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Brood parasites manipulate their hosts: Experimental evidence for the farming hypothesis

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Animal Behaviour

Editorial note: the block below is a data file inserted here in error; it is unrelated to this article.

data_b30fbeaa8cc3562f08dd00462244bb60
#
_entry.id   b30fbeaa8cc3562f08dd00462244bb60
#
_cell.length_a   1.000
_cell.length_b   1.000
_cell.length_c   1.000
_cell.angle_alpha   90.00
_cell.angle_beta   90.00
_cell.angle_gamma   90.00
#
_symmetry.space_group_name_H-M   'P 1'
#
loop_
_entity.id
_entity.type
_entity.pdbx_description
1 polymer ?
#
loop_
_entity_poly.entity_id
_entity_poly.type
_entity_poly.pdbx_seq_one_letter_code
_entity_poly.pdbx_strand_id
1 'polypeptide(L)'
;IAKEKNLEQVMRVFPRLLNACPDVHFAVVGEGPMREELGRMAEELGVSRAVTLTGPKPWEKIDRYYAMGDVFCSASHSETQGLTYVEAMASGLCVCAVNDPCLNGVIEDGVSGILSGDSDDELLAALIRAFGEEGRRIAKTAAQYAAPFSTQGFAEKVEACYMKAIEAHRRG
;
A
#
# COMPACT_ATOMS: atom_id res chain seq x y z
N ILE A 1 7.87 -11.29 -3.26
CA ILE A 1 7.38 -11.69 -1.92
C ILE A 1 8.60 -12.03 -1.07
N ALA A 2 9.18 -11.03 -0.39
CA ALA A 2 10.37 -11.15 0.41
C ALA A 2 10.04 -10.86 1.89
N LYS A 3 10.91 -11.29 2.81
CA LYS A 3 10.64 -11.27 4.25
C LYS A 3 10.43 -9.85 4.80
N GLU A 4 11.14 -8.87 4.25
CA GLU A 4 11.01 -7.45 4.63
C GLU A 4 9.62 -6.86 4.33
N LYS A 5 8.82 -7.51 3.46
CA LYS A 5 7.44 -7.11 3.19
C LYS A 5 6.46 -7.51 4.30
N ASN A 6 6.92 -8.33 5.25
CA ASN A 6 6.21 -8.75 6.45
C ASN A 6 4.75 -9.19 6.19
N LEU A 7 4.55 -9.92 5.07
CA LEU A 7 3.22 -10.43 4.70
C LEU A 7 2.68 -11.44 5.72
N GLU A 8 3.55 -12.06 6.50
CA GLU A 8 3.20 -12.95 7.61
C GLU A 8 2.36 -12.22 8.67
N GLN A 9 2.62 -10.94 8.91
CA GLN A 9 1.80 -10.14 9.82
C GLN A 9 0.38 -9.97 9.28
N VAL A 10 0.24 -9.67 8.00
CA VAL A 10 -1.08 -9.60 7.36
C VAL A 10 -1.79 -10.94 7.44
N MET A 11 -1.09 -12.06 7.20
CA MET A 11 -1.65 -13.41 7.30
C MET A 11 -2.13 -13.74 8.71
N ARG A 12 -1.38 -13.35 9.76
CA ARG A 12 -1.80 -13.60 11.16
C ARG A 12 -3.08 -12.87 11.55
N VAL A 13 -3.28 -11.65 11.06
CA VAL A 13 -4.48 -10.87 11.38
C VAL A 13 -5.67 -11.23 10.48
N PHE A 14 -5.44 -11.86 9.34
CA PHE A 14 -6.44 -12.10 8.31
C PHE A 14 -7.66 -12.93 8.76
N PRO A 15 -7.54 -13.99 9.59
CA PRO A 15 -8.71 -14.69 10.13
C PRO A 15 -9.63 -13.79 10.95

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Parasites show a wide variety of strategies to maximize the successful transmission of themselves and/or their offspring, by exploiting hosts. One such strategy occurs when parasites manipulate host behaviour in a way that increases their probability of transmission to an uninfected host. Here, we examine whether brood parasitic brown-headed cowbirds, Molothrus ater, attack and cause nest failure in late-stage, and hence, inappropriate host nests, which theory suggests they may do to parasitize the replacement nests at an opportune time, effectively manipulating their host's reproductive behaviour and improving their own transmission. Critical to this 'farming' hypothesis, cowbirds must be attuned to the reproductive stage of their host and act accordingly by destroying nonparasitized clutches they find late in the nesting cycle. We conducted a series of experimental manipulations in which we presented captive cowbirds with nests simulating early and late stages. We found that cowbirds caused significantly greater destruction in the late-stage nests. Moreover, our results suggest that cowbirds are capable of using both direct assessment and absolute egg number to assess which clutches to destroy. Corroborating our findings in the laboratory, 10 years of field data show that cowbirds significantly increase the intensity of their attacks (i.e. the proportion of the clutch destroyed) on nonparasitized host nests as the nesting cycle progresses; however, we found no such trend for parasitized host nests. These results indicate that cowbirds evaluate the reproductive stage of their hosts using multiple mechanisms and use this information to vary the intensity of their attacks.

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